Stocks Fly Leasing 04.30 NYSE: MUHA climbed more than 25% on Wednesday after a report said the company was considering a sale. It has been a difficult year for Fly and other aircraft leasing companies, but management could hope the buyer sees long-term value in their portfolio.
It has been a turbulent year for airlines, and airline-relying companies have fallen into decline. The pandemic has led to less demand for flying, and Fly Leasing and other companies that buy planes from manufacturers and then lease them to airlines have seen their business bruised.
Fly Leasing’s third-quarter revenue was down 56.8% from a year earlier, and the company lost a lot more money than analysts had predicted. To date, the company’s shares have fallen by more than 50%, which is a worse performance than many of the company’s customers.
The company is apparently now considering exiting public markets. The Airfinance Journal reported Wednesday that Fly Leasing is considering a sale, citing unnamed sources.
It is worth noting that there are many rumors that do not turn into actual transactions. Even if Fly Lease explores the possibilities, he may not find a suitor worth selling. Investors need to be careful when buying speculation about a merger.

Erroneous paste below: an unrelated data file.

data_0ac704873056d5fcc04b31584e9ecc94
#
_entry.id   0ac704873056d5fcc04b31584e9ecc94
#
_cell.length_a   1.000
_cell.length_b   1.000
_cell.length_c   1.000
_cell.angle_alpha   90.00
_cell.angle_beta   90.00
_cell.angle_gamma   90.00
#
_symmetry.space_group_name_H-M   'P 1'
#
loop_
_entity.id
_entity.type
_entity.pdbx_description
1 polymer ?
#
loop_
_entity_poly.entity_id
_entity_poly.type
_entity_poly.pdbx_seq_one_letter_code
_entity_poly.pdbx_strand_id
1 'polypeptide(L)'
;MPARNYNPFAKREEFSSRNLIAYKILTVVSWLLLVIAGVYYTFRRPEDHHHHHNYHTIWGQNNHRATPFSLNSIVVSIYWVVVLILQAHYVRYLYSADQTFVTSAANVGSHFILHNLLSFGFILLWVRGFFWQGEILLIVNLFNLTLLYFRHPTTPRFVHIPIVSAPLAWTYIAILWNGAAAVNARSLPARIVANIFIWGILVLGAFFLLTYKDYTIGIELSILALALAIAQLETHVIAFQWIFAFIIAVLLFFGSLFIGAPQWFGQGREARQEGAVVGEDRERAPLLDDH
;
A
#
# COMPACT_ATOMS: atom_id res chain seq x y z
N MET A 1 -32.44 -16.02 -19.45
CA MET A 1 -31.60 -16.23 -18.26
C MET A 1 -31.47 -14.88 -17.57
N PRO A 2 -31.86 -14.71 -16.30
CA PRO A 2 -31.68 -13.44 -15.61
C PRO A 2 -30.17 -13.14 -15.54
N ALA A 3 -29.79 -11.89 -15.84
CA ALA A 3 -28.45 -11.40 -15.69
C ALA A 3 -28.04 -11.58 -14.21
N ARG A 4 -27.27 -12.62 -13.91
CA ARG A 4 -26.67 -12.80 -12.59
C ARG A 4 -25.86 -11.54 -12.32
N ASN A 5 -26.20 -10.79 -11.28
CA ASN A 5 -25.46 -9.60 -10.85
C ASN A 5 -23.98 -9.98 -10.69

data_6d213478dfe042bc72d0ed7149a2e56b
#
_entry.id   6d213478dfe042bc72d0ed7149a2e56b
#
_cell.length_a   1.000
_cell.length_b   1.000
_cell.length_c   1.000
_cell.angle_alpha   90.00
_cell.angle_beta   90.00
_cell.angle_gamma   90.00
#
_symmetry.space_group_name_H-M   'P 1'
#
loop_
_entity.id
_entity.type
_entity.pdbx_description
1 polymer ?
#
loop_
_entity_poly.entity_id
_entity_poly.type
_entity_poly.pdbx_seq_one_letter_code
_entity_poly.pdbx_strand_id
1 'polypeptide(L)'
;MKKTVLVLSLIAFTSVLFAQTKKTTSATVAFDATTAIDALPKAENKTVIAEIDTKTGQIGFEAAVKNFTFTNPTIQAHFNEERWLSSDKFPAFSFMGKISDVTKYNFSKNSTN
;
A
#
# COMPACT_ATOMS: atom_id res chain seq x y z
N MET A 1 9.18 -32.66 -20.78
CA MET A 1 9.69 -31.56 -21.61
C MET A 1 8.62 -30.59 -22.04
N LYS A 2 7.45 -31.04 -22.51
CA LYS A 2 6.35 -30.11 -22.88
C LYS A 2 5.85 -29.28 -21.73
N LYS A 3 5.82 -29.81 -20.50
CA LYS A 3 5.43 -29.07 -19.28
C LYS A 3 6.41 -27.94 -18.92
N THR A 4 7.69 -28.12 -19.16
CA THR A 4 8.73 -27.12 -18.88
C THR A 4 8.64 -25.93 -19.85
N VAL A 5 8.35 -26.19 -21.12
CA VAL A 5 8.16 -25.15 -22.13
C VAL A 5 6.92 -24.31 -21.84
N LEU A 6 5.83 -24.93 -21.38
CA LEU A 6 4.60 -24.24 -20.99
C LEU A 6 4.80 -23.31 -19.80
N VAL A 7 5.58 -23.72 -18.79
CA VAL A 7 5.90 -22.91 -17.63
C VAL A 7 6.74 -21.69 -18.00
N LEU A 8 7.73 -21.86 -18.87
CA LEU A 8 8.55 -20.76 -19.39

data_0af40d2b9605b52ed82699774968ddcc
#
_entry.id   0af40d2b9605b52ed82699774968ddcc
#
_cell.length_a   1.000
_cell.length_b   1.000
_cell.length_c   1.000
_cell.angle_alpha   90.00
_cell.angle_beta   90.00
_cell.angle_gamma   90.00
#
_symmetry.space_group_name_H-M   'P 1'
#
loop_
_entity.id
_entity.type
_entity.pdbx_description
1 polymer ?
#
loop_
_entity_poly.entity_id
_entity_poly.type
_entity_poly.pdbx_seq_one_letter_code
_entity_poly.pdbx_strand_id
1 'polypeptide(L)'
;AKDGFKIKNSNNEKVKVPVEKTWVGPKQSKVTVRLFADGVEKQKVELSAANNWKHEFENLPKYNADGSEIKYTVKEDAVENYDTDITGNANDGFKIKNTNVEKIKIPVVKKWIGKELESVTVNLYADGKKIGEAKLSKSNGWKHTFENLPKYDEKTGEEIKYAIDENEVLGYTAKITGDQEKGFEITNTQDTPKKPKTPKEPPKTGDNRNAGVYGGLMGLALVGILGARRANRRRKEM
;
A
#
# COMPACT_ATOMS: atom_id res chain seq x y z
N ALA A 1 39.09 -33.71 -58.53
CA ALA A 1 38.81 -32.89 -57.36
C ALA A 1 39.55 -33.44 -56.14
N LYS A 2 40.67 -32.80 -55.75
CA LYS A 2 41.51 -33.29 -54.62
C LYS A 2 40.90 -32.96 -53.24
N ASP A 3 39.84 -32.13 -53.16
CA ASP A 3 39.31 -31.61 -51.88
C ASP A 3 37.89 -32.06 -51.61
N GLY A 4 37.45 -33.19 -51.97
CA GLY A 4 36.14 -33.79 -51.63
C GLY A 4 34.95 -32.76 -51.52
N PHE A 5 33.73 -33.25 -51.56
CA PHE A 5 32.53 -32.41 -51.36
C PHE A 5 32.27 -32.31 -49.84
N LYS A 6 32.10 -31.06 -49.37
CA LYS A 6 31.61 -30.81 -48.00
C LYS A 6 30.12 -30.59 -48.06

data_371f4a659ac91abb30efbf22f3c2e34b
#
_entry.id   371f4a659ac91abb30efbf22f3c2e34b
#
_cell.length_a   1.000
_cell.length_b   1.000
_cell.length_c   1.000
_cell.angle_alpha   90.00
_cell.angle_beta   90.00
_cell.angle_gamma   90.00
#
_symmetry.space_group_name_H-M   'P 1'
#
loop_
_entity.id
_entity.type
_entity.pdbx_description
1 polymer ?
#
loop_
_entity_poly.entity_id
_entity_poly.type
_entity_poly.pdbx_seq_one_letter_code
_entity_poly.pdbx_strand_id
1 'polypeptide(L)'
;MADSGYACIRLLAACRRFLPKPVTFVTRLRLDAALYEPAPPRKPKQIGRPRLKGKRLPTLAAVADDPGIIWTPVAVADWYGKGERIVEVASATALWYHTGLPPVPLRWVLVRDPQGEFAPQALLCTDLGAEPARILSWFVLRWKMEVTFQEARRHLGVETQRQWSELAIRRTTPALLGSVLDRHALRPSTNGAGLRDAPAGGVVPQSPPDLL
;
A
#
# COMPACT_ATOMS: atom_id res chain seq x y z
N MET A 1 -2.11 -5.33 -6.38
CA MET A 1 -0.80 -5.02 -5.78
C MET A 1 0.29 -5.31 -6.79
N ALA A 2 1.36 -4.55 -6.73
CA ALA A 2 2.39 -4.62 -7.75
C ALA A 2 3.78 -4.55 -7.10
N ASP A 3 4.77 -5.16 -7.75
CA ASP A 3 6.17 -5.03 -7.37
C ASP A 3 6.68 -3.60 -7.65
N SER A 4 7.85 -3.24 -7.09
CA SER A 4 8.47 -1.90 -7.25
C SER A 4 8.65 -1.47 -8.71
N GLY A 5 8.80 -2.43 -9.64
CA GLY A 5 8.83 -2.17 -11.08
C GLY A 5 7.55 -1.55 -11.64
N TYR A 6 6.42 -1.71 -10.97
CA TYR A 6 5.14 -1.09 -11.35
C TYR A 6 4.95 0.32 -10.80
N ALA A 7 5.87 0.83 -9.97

In this regard, there is some logic in it. These aircraft rental companies have in the past found good homes in large global insurance companies that need reliable ways to invest funds and make good money. With the vaccine in hand, the worst should go for airlines, which means they should be better able to pay their bills in the coming quarters. This in turn should make the business of Fly Lease and other landlords more stable and predictable.
In fact, I’m going to go so far as to say that buying airplane landlords is the best way to invest in a potential airline recovery. So it wouldn’t surprise me that some big customer isn’t at least shooting tires on Fly Lease right now.